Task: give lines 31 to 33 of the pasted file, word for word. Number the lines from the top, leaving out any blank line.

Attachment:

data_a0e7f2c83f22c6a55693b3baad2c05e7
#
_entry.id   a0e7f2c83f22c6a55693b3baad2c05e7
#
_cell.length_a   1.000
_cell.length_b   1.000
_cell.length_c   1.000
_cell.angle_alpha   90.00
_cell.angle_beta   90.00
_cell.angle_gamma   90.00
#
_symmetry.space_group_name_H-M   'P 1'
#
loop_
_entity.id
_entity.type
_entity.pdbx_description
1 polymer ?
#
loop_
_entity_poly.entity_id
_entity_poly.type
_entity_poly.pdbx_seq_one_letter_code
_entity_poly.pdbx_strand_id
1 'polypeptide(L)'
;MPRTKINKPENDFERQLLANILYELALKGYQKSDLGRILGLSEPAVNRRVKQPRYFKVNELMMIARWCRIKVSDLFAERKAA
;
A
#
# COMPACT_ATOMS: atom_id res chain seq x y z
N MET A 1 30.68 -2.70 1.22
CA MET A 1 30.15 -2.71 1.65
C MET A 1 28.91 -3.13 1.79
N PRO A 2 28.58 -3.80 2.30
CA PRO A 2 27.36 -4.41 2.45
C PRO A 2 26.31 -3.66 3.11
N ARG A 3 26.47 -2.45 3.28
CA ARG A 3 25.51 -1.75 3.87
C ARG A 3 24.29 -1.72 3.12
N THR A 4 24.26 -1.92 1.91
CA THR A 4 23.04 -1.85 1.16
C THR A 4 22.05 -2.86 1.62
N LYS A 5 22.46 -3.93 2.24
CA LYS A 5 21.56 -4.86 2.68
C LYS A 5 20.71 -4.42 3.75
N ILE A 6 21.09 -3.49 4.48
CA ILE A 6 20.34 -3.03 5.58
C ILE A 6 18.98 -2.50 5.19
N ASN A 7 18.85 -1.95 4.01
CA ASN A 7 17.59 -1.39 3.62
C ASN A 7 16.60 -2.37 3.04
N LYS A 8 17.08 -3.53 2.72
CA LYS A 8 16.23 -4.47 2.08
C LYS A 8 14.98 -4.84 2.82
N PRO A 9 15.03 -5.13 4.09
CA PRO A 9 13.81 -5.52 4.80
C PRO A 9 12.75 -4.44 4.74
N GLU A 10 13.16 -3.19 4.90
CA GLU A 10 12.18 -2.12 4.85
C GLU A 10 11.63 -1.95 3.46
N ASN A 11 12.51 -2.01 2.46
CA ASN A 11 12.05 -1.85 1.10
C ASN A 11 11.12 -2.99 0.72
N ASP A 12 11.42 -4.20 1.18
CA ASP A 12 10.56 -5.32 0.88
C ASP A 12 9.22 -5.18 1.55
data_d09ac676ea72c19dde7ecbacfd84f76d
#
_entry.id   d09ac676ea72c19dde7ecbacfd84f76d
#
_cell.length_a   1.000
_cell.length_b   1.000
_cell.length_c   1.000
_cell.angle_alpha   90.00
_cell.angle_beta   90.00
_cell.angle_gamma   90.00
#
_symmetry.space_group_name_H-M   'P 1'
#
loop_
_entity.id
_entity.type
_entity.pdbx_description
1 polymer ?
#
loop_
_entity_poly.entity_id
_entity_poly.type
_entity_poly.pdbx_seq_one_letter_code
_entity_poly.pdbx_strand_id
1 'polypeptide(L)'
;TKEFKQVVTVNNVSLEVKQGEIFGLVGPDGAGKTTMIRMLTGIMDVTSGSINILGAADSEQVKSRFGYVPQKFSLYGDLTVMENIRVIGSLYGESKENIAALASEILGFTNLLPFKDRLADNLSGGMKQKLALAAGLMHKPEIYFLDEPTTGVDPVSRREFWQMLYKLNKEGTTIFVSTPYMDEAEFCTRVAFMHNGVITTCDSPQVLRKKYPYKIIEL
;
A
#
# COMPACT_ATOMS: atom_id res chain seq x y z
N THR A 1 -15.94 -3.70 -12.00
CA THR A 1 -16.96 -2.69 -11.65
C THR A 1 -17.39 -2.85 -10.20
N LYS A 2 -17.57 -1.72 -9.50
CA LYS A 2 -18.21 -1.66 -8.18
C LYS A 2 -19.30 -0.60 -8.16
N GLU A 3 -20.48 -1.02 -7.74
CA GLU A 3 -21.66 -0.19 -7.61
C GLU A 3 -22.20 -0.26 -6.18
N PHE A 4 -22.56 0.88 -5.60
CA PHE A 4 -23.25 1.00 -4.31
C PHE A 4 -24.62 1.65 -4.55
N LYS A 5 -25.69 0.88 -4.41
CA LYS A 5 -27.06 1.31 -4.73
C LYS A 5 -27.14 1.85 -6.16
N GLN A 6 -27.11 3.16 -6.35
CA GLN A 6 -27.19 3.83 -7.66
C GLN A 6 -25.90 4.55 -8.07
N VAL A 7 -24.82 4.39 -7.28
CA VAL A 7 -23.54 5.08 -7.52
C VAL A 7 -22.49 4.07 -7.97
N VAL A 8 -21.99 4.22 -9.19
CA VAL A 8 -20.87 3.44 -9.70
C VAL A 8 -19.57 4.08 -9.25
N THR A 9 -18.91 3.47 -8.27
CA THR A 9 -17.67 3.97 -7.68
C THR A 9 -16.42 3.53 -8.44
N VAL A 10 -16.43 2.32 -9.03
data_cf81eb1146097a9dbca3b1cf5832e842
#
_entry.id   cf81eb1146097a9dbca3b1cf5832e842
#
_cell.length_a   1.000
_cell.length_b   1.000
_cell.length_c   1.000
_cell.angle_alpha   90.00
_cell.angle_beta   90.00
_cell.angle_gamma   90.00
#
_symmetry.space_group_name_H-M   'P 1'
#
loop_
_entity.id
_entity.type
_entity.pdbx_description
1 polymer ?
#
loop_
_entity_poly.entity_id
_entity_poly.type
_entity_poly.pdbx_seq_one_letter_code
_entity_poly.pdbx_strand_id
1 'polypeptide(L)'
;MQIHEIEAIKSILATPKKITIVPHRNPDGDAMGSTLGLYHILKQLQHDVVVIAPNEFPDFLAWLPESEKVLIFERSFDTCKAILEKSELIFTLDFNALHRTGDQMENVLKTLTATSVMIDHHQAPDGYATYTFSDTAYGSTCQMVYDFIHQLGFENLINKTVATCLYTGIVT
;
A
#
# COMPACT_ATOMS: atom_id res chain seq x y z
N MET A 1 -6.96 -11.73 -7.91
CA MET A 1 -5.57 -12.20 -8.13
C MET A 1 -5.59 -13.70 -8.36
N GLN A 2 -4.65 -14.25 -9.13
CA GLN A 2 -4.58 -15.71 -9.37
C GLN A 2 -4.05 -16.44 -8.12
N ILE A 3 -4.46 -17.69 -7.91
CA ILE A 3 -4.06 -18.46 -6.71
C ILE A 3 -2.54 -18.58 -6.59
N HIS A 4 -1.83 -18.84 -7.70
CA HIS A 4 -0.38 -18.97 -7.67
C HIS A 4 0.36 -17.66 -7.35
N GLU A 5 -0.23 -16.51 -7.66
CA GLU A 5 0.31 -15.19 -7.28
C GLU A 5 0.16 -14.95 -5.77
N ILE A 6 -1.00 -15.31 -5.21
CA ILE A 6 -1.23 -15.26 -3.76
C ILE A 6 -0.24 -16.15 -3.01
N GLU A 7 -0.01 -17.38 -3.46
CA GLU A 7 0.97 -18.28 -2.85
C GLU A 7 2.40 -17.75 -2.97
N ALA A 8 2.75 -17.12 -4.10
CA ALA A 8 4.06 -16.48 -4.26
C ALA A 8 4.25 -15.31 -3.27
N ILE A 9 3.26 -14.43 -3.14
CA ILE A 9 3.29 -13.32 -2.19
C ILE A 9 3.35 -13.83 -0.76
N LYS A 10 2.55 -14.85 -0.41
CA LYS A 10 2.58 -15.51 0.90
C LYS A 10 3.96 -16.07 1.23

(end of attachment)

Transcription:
N MET A 1 30.68 -2.70 1.22
CA MET A 1 30.15 -2.71 1.65
C MET A 1 28.91 -3.13 1.79